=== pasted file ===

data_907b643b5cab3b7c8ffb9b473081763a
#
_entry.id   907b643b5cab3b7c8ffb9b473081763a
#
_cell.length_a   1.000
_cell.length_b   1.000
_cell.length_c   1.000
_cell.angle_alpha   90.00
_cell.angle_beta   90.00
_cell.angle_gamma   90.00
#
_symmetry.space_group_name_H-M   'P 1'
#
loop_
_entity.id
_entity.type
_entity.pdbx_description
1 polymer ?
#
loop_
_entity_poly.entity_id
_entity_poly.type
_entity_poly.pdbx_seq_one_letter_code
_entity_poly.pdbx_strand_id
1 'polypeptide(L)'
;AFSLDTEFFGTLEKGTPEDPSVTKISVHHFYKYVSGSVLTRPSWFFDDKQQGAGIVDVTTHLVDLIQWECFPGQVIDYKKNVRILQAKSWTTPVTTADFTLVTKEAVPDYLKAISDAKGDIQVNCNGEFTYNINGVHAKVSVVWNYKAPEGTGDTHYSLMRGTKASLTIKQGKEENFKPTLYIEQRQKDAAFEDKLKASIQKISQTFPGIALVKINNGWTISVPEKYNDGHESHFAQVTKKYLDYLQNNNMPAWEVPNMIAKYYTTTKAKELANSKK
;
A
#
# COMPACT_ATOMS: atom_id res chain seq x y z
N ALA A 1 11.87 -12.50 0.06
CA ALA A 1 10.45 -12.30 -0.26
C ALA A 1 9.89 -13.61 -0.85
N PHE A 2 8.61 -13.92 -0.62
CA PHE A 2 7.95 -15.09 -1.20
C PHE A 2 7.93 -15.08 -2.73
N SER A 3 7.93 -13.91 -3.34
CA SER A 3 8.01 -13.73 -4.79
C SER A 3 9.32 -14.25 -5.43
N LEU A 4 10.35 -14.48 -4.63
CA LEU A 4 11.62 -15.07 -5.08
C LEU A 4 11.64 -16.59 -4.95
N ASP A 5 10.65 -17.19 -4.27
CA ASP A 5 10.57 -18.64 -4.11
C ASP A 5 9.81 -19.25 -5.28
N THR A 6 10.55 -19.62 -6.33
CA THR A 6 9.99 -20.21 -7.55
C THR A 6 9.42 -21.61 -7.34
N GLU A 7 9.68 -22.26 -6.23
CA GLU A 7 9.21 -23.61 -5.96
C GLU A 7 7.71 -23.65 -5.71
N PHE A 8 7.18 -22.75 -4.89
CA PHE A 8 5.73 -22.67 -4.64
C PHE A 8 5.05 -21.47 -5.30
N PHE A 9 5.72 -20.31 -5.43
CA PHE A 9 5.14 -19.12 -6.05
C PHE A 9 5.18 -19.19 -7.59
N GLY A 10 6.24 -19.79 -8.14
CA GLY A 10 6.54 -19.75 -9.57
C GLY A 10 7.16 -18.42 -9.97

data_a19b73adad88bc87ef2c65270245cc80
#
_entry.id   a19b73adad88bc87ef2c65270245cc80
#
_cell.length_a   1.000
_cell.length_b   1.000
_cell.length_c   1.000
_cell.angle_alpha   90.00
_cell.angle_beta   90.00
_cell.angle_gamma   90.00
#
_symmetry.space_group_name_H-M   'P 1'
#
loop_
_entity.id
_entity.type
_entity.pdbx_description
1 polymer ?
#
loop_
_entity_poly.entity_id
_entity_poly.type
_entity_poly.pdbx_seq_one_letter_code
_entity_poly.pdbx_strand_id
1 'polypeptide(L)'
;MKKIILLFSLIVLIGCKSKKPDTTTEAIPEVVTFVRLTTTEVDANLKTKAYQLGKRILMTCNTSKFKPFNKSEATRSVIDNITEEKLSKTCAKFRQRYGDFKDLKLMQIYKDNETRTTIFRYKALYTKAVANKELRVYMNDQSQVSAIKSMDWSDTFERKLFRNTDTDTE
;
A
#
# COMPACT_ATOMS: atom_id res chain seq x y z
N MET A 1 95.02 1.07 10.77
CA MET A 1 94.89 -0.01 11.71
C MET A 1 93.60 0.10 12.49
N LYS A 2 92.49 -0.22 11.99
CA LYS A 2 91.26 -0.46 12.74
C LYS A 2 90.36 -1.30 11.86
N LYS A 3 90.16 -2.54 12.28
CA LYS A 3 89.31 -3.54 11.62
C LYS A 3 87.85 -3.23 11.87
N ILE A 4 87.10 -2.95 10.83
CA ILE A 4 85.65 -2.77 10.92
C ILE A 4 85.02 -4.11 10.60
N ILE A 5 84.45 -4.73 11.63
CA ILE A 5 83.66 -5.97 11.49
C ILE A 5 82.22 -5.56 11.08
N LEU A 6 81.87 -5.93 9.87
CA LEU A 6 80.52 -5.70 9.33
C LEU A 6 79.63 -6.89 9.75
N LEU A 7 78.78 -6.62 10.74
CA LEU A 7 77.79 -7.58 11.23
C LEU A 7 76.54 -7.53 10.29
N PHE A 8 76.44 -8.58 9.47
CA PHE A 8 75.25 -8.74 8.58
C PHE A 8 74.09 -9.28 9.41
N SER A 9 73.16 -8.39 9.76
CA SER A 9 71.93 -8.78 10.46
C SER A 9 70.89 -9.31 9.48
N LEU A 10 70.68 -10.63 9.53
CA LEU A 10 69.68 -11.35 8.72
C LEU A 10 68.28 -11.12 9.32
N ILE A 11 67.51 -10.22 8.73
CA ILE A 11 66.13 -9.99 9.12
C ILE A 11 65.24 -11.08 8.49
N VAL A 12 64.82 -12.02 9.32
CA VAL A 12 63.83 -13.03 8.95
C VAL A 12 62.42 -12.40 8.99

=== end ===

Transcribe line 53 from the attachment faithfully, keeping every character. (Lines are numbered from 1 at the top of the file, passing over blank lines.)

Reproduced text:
CA PHE A 8 5.73 -22.67 -4.64